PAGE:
One of the most spectacular new facilities in Release 2 of the Oracle 11g Database is called Edition Based Redefinition – not a name perhaps that suggests any spectacle. EBR (Edition Based Redefinition) is a mechanism that allows on line application upgrade with no planned downtime. In short, the new release is built up in parallel to the existing one, in the same schema and using the same database objects; only the new (modified) objects live in another dimension and do not impact the existing objects. Once the entire set of new and changed objects has been created and recompiled, the database administrator can start routing new sessions to the new release; existing sessions can continue to run against the original set of objects – and new sessions if so desired can also run against the orginal set.
A set of object versions – mutually consistent and interdependent – which in software engineering terms would be duped a release or stripe and in Oracle Software Configuration Manager (Designer) terms a configuration is called an edition in 11gR2 lingo. An Edition is a combination of new objects, new versions of objects and inherited pre-existing versions that together make up a meaningful set that forms the state of the database for a longer or shorter period of time. Releases of applications will typically target a specific Edition in the database.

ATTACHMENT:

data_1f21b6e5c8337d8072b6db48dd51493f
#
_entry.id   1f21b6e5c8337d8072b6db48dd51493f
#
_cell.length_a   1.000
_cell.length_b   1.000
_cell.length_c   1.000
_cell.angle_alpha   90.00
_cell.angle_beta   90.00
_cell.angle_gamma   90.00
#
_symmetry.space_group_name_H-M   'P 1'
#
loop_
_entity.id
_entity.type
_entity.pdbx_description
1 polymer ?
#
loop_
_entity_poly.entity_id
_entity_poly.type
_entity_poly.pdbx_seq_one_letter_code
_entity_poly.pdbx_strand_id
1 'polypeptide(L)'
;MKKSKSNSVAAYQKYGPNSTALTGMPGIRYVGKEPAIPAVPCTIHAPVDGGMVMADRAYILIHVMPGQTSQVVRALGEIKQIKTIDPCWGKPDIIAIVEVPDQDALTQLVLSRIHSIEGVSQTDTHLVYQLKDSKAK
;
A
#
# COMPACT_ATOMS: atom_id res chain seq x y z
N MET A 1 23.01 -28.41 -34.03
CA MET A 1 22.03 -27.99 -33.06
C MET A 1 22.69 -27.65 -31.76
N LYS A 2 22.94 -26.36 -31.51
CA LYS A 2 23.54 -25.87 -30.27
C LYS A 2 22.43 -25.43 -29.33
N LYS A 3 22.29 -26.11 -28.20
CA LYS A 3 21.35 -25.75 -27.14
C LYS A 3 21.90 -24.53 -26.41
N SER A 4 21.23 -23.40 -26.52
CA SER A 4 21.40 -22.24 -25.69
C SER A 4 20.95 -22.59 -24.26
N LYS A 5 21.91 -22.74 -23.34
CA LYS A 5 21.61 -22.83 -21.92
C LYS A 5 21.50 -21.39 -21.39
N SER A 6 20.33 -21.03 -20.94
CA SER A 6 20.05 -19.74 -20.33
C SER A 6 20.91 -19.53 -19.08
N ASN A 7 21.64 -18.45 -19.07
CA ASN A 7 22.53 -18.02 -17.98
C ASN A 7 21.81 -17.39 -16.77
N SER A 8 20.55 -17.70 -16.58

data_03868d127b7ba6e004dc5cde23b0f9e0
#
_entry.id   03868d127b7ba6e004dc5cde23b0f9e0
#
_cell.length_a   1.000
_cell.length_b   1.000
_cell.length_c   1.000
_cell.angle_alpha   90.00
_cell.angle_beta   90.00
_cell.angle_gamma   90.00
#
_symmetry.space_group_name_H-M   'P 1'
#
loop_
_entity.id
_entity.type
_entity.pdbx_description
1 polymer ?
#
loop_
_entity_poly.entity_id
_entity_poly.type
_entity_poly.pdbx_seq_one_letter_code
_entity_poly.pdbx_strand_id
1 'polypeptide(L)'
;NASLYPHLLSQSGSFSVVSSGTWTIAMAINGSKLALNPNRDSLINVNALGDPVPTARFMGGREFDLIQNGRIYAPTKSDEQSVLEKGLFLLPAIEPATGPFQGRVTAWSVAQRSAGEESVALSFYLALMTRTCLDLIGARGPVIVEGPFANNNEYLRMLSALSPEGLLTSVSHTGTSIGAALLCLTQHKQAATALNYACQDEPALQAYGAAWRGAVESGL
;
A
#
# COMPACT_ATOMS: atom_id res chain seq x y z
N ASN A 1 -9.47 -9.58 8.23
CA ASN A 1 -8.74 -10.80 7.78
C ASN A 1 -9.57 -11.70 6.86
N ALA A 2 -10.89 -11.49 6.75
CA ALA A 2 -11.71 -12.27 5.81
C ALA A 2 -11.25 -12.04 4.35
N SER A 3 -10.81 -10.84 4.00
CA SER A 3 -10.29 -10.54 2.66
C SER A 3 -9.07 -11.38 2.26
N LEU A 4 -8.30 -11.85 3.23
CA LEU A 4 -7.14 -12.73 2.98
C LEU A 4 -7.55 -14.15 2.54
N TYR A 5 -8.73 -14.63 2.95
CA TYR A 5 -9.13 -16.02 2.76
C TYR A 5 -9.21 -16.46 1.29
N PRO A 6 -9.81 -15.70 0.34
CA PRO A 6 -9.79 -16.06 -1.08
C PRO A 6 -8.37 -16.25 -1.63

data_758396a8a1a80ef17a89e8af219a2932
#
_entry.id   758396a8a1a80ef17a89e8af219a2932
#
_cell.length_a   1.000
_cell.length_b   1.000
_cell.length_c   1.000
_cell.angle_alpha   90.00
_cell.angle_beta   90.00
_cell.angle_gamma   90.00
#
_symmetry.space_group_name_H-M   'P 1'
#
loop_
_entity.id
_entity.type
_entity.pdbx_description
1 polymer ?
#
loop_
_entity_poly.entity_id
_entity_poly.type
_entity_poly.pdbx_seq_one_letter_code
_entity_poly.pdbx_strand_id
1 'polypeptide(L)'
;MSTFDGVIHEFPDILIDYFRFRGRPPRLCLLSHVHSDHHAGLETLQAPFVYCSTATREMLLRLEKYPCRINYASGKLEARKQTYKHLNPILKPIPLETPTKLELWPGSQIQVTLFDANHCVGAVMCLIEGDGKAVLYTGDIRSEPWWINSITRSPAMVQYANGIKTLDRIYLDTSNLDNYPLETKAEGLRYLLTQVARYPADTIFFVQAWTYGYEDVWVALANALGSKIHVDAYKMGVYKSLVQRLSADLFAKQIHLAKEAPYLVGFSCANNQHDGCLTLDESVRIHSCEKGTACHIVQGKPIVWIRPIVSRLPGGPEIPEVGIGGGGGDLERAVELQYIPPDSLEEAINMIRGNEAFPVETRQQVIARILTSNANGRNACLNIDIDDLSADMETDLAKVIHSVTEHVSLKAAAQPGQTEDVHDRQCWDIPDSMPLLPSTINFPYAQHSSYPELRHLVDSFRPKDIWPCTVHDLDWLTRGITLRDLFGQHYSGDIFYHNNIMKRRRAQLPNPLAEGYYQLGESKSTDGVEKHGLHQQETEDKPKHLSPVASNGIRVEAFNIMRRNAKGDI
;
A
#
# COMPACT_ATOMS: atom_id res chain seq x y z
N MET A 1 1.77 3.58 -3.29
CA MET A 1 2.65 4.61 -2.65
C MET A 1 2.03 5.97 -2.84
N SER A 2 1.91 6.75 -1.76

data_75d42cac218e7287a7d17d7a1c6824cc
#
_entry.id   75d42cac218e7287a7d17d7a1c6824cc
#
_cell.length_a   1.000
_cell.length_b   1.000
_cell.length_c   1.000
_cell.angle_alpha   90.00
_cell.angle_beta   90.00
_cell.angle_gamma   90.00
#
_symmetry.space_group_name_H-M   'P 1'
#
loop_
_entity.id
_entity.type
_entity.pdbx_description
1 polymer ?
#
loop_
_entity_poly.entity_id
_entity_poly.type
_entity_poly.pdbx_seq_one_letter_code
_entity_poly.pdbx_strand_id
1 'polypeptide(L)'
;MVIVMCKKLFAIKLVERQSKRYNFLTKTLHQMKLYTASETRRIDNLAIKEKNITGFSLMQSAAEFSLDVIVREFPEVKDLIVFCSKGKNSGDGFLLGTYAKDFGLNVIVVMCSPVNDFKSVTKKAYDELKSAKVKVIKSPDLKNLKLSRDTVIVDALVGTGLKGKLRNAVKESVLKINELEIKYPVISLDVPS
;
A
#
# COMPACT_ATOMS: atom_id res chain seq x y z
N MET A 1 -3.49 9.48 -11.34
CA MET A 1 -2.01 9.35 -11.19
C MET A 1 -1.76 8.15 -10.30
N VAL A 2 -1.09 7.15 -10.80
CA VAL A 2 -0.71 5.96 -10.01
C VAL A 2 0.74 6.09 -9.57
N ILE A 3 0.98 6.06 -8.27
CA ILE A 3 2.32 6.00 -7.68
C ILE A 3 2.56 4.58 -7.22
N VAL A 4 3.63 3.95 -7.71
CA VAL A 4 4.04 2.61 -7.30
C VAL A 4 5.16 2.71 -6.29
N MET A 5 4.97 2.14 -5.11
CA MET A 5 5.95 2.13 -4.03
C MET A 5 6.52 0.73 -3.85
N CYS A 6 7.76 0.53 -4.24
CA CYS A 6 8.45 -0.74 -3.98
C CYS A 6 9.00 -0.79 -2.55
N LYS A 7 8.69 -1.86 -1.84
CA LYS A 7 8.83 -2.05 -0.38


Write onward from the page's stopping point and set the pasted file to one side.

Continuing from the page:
I had been invited to present on Edition Based Redefinition during yesterday’s launch event for Oracle 11gR2 in The Netherlands. Being the only non-Oracle staff speaker in the presence of (S)VPs was nice and my subject made it possible to tell one of the more interesting stories of the day – which was nice too. Below you will find the presentation I showed the audience yesterday. I will blog later on about the demo I showed – a simple SQL*Plus based demonstration of the multi-dimension world that EBR invites us into.
If you are interested to learn more –
and get some hands-on feel for this spectacular database facility – then join us next week (Tuesday 29th September) for the AMIS Query on Oracle Database 11gR2 (in Nieuwegein, in Dutch, free!). For details and to register, see: AMIS Query – 29 September 2009 – Introducing 11gR2.
Oracle 11gR2 On Line Documentation on Edition Based Redefinition.